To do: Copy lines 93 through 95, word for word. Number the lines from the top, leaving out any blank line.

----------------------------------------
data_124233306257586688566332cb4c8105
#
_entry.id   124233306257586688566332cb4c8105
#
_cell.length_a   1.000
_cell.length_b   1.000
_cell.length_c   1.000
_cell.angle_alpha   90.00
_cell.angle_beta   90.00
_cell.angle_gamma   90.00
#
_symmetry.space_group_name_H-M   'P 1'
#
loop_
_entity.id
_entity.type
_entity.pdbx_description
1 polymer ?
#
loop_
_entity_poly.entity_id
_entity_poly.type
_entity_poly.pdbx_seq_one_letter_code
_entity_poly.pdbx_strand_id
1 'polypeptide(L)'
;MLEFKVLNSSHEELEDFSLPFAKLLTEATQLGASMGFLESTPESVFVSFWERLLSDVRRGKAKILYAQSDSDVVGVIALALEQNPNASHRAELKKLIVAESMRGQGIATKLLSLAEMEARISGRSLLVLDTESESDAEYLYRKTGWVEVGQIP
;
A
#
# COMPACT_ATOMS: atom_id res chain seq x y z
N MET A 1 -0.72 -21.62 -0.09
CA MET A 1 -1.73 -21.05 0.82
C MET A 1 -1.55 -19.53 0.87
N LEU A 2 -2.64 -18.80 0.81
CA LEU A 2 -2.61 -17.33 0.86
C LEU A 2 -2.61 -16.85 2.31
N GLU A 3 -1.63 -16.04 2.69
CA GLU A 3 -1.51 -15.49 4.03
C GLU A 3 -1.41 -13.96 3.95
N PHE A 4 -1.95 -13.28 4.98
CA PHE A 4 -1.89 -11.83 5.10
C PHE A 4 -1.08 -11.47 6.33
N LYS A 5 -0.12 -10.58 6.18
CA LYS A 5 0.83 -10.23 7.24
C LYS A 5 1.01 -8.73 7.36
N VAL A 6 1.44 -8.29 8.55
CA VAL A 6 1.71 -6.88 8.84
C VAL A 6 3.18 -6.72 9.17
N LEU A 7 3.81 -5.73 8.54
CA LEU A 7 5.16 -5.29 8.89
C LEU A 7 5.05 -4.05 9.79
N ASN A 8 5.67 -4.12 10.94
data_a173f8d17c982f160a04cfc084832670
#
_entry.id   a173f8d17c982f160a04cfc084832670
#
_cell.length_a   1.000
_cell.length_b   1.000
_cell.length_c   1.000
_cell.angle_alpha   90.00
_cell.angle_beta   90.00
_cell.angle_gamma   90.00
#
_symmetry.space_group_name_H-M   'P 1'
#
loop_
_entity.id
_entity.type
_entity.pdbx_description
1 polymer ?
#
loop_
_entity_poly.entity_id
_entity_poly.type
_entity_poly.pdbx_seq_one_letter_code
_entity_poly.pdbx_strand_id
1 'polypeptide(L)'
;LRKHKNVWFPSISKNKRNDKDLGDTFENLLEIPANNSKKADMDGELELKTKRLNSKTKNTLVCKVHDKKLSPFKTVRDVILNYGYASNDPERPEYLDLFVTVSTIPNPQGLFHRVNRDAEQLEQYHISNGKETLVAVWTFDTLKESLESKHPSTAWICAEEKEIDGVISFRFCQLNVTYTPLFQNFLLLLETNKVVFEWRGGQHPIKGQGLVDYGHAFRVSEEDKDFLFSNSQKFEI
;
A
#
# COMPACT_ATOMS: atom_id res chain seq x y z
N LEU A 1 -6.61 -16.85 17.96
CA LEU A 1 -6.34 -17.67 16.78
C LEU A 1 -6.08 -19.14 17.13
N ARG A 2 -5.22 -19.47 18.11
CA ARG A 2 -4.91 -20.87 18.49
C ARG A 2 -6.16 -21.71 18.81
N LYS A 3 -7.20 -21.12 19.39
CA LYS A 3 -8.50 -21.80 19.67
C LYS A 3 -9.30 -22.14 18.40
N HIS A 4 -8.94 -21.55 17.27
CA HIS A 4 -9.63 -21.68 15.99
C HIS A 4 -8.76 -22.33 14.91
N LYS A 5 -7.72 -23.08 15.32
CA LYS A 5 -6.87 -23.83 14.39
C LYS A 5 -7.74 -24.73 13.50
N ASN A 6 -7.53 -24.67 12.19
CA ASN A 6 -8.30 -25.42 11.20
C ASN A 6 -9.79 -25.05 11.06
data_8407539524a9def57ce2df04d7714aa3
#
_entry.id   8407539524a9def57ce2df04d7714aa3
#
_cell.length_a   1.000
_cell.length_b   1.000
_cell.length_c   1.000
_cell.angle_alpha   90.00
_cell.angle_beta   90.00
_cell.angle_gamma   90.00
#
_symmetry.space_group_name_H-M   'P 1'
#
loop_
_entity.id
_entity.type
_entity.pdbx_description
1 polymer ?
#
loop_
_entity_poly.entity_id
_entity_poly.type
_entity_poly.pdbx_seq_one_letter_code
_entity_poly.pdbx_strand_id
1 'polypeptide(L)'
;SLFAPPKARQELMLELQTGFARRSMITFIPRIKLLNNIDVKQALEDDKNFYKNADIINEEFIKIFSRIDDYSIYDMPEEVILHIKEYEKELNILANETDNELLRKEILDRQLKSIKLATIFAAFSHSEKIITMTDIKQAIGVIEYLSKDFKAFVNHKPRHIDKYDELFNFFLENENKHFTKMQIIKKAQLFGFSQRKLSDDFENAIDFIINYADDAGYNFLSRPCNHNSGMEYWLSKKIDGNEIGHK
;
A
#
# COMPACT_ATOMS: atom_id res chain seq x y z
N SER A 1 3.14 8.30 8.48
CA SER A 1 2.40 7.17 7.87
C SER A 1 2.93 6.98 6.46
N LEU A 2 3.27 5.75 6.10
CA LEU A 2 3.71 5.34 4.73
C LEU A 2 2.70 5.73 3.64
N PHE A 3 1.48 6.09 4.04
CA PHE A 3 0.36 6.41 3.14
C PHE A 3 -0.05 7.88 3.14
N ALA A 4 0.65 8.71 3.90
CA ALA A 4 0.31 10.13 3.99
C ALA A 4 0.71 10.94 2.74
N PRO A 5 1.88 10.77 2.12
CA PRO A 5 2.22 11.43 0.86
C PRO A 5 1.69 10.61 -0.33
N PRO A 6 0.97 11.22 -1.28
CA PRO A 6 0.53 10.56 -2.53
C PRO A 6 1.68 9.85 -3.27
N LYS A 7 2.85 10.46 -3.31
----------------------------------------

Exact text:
CA HIS A 4 -9.63 -21.68 15.99
C HIS A 4 -8.76 -22.33 14.91
N LYS A 5 -7.72 -23.08 15.32